For over 100 years, advancing global peace has remained a central purpose for Rotary International. In 1954, Rotary International published “The Seven Paths to Peace”, a book outlining seven principles for achieving global peace (click here to access the book online).  In 2002, Rotary began a Peace Fellowship program to support and promote global peace education. The organization also supports peace through it’s Global Grants program.

     With deep historical roots and the ultimate purpose of advancing world understanding, goodwill, and peace, Rotary International’s mission aligns perfectly with a global Peace Plus program. 


“Wars cause devastating human suffering as well as long-term damage to a country’s economy and its infrastructure.”  –The World Bank, 2016

     The statistics are there: war and conflict still affect millions of people worldwide. In 2015, the number of people forced from their homes because of war and conflicts surpassed 60 million in 2015, the largest number ever recorded. In 2016, the World Bank reported that around 87 million people in Syria, Iraq, Lybia, and Yemen, a third of the population in the Middle East and North Africa Region, were directly affected by war.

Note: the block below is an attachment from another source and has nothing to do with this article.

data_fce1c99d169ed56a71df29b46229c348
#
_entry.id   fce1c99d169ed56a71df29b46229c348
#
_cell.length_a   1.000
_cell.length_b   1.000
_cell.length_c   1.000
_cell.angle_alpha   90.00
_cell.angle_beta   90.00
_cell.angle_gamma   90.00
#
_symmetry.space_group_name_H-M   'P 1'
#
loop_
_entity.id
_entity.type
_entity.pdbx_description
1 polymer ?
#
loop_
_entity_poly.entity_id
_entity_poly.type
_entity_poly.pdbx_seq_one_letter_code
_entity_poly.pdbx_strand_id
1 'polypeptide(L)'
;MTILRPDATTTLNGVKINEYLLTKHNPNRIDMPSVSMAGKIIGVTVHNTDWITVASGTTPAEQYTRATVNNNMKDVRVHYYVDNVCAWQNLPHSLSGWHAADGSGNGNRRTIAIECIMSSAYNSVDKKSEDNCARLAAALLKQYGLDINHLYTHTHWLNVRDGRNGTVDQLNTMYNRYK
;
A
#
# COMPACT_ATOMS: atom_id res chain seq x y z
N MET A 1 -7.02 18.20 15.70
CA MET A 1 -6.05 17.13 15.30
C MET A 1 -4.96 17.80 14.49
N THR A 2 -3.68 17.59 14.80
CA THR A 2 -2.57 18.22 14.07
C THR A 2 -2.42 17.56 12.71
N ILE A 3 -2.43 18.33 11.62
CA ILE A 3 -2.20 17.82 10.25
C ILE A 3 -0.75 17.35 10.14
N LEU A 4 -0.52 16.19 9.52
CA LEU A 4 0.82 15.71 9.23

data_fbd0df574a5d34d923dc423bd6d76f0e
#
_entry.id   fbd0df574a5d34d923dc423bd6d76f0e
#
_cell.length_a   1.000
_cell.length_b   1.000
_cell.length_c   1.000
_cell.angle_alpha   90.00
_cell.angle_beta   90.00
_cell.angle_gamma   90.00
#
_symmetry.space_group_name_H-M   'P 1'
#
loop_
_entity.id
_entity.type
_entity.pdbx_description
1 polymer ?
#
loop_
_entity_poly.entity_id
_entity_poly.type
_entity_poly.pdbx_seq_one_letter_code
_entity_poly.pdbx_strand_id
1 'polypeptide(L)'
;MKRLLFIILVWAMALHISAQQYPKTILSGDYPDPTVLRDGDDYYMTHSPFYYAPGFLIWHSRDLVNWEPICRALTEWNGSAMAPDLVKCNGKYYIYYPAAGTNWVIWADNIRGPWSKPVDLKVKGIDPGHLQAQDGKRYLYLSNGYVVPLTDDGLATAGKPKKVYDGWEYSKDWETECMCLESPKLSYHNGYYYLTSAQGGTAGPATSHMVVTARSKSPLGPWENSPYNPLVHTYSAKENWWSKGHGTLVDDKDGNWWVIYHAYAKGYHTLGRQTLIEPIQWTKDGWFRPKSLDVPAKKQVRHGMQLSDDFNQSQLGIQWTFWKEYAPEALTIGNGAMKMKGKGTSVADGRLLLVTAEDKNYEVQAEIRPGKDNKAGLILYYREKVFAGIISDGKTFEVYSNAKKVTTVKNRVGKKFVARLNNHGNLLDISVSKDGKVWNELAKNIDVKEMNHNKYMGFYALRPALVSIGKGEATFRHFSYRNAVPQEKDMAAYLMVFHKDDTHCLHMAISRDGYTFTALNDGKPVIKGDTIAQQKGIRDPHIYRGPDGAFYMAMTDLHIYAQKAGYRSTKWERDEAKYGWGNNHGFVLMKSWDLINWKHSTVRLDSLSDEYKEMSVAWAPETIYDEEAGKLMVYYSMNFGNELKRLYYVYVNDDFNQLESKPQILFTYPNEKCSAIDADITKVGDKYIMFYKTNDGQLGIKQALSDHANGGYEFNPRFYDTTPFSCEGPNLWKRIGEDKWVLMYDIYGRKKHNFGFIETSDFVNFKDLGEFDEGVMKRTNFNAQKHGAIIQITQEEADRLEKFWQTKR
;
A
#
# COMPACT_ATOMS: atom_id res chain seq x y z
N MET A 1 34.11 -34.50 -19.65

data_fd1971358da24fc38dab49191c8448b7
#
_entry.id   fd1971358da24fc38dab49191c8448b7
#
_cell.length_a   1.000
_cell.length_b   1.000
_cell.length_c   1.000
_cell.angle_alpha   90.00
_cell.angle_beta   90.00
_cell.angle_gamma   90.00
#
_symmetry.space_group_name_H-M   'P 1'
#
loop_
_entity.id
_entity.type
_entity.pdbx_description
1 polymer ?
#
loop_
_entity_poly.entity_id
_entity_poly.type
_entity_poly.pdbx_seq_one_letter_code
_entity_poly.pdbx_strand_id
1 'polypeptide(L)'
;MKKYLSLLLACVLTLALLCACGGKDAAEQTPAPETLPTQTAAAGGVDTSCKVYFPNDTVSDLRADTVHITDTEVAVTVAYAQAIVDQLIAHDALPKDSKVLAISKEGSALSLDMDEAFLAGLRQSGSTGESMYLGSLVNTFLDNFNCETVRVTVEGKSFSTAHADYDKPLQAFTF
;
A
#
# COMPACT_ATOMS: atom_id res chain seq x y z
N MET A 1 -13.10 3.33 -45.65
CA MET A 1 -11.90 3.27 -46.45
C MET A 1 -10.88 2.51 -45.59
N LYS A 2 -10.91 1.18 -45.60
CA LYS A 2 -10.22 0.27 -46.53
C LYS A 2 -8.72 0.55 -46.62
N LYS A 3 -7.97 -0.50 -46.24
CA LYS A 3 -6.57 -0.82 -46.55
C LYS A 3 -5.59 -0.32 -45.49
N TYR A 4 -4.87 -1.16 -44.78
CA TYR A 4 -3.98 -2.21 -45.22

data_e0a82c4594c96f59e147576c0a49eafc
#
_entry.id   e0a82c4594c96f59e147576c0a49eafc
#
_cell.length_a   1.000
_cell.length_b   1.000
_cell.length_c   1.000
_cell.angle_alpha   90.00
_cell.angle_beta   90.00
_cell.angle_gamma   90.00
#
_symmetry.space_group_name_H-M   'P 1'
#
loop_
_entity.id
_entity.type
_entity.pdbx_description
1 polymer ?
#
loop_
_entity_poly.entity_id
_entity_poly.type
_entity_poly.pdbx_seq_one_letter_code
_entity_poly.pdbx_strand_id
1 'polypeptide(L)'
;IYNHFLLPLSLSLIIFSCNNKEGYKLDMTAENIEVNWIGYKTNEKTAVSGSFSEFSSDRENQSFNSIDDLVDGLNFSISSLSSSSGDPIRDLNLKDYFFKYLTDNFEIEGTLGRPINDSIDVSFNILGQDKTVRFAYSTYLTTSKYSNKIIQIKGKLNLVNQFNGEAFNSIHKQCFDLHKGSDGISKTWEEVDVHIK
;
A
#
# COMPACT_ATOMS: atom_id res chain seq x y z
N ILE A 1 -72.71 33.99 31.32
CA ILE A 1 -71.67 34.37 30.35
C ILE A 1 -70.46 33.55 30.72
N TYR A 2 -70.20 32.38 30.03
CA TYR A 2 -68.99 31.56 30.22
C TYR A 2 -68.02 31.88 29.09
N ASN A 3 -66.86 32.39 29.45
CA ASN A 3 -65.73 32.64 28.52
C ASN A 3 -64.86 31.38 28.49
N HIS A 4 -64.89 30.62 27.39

In 2014, the United Nations High Commissioner for Refugees (UNHCR) reported that, if the population of global refugees were the population of a country, it would be the world’s 24th most populated country. The UNHCR also reported that over half of the world’s refugees are children. In 2014, most refugees came from Syria, Afghanistan, and Somalia. Moreover, almost nine out of every ten refugees are in regions and countries considered economically less developed.